Monday, May 07, 2007

Uncle Remus

Somehow growing up I got the feeling that there was something racist, and therefore shameful, about the Brer Rabbit stories. Maybe it was the way black people are portrayed in The Song of the South. Maybe I heard friends scorning the southern black dialect written into the Tales of Uncle Remus by Joel Chandler Harris. In any case, I have avoided them for most of my life. What treasures I have been missing!

I have been reading Julius Lester's How Many Spots Does A Leopard Have? to my first graders and we love it. The children are on the edge of their seats. The language is beautiful and clever. Every story sparks discussion.

Since I am looking for a new author study to carry the kindergarten through to the end of the year I decided to look into Lester's Tales of Uncle Remus. I learned from reading Augusta Baker's introduction to The Adventures of Brer Rabbit that the stories had been told to her by her mother, who had heard them from her mother. Ms. Baker is the former Coordinator of Children's Services of the New York Public Library and Storyteller-in-Residence at the University of South Carolina. She says,

"It wasn't until several years later, in college, that I learned about the importance of these stories as true American folklore. Dr. Harold Thompson, a leading American folklorist, gave a lecture on people from the West Coast of Africa who had been captured and sold as slaves. Some were settled in the southern states where they took stories from home about a hare - Wakaima - and adapted them to their new surroundings. Wakaima became Brer Rabbit and the clay man became the Tar Baby."
She says she tried reading Harris' books several times, but never could get past the dialect which was like a foreign language to her.
"Despite the drawbacks in Harris’s text, I still loved the stories and appreciated Brer Rabbit as a cultural hero and a significant part of my heritage. However, I was telling the stories less and less often because of the dialect.... How could I represent our African Background and the relationship between Africa and black America to primary grades? How could I show the fusion of the different African cultures and the cultures existing in American and the West Indies?"
When she first reads Lester's The Knee-High Man and Other Tales in 1972 she found them to be "black folktales told perfectly." Lester went on to publish four volumes of Brer Rabbit tales, as well as many other books for children.

Lester gives a history of the Uncle Remus stories in his forward to The Adventures of Brer Rabbit. He gives the background of the stories coming from West African folktales. He says,
“Uncle Remus became a stereotype, and therefore negative, not because of inaccuracies in Harris’s characterization, but because he was used as a symbol of slavery and a retrospective justification for it… If there is one aspect of the Uncle Remus stories with which one could seriously disagree, it is the social setting in which the tales are told. Uncle Remus, and sometimes other blacks, tell the stories to an audience of one – a little white boy, the son of the plantation owner. While such a setting added to the appeal and accessibility of the tales for whites, it leaves the reader with no sense of the important role the tales played in black life. The telling of black folktales, and indeed tales of all cultures, was a social event bringing together adults and children. That folktales are now considered primarily stories for children is an indication of our society’s spiritual impoverishment. Traditionally, tales were told by adults to adults. If the children were quiet, they might be allowed to listen. Clearly, black folktales were not created and told for the entertainment of little white children, as the Uncle Remus tales would lead one to believe.”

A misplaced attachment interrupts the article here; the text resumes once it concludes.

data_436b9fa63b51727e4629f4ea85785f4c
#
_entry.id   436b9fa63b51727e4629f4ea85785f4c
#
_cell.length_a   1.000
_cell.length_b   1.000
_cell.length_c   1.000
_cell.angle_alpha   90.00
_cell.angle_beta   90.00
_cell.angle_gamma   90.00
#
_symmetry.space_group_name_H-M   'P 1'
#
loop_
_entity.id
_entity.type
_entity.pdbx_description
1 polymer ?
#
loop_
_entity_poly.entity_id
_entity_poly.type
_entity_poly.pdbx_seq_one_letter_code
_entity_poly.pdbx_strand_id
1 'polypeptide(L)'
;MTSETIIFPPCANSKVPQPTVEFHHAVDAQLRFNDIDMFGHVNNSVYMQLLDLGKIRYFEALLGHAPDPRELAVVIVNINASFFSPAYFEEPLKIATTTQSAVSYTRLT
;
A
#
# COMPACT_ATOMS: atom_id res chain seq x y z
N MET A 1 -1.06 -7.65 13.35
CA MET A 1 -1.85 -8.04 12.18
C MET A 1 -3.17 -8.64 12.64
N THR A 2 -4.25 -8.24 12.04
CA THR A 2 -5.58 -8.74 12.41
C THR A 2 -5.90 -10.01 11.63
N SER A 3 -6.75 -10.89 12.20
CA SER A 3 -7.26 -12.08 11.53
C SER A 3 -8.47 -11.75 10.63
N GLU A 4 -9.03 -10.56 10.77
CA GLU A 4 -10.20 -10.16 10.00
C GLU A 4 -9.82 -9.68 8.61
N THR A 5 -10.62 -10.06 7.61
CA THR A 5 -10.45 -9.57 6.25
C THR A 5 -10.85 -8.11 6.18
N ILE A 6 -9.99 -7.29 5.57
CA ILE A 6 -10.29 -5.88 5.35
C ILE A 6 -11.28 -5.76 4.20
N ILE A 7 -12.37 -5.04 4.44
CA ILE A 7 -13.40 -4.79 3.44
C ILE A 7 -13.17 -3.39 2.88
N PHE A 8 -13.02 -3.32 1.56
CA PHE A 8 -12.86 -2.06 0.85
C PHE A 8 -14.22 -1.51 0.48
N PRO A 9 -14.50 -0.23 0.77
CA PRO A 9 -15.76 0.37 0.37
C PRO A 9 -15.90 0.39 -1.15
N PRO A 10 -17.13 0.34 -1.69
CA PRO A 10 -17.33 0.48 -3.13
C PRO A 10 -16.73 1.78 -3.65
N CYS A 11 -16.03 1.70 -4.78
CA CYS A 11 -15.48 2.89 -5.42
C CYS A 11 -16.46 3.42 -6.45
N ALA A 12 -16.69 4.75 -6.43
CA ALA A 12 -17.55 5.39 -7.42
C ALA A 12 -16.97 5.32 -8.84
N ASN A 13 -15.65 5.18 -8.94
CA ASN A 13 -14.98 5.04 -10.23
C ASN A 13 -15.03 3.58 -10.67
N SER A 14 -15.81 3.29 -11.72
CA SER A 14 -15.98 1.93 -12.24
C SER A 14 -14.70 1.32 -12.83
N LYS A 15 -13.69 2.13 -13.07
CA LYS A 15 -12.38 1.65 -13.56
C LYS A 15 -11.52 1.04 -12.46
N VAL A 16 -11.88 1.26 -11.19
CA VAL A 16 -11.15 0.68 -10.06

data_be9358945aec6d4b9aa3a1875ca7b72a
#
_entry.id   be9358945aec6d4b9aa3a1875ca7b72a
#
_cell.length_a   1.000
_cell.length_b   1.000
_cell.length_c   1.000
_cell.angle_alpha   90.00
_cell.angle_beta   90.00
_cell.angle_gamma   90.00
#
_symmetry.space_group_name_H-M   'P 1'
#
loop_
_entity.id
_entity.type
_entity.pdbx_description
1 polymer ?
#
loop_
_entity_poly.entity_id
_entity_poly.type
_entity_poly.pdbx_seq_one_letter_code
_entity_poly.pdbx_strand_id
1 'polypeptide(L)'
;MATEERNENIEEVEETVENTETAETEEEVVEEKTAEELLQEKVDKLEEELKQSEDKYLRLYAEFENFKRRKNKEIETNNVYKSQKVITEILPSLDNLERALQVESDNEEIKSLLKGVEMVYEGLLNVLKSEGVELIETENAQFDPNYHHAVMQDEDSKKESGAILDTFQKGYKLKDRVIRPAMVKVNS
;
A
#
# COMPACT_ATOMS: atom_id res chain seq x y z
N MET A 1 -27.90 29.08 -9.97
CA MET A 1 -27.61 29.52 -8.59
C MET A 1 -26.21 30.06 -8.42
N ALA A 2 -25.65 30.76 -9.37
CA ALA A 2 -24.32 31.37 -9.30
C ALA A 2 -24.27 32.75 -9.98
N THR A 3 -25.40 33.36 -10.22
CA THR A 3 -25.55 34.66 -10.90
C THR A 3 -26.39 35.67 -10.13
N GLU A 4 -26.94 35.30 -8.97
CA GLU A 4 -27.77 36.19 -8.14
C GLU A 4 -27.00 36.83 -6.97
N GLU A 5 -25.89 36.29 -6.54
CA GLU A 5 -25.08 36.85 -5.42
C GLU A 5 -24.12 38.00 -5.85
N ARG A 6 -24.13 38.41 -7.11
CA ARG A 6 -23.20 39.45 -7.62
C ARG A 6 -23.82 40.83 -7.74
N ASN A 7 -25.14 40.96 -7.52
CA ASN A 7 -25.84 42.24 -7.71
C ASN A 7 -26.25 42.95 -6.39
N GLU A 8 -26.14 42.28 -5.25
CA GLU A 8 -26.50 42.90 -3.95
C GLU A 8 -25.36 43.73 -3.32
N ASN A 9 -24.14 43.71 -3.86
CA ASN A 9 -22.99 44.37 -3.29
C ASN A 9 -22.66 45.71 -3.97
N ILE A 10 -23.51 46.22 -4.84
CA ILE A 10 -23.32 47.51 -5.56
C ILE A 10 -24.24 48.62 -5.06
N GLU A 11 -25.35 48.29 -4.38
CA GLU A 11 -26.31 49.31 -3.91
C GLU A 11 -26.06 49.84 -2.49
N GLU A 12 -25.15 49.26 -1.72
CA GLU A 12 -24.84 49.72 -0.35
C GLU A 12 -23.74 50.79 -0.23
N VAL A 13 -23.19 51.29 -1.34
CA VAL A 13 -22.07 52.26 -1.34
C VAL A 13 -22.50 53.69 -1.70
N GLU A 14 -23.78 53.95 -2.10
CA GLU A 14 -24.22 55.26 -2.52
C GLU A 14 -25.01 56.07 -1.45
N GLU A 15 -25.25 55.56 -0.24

Lester goes on to explain what adaptations he has made in telling the tales, and what important elements he has retained.

To give you a taste of my new found delight here is a link to some of Lester’s tales online. The first three I read this morning and just about spit my coffee across the library they are so funny. If you haven’t read any of Lester’s folktales you are in for a treat!

I believe a whole new window has opened for me on the folklore of America. I am so delighted to have the summer ahead of me that includes a front porch, lazy afternoons when the baby will be sleeping while the preschooler is in the mood to hear stories, and a bookstore gift certificate that will start me on my plan to acquire a stack of Lester’s Uncle Remus books. All we need is some lemonade and a porch swing…

Edited to add: I found out from reading a comment on Alkelda's blog that Lester read his tales for Recorded Books. I requested it from the library and I am looking forward to hearing the stories in his own voice. Bring on that lemonade!


Saints and Spinners said...

My mom used to read to me the Julius Lester's versions of the Brer Rabbit stories. It's still a running joke in our family that the only way you know someone is really taking a nap (instead of being dead) is if s/he sticks his or her leg up in the air and yells, "Wahoo!"

Andrea said...

These are hiLARious! My favorite quote from Brer Fox and Mr. Man:

"But Brer Rabbit had won the lottery and was off scuba diving in Jamaica."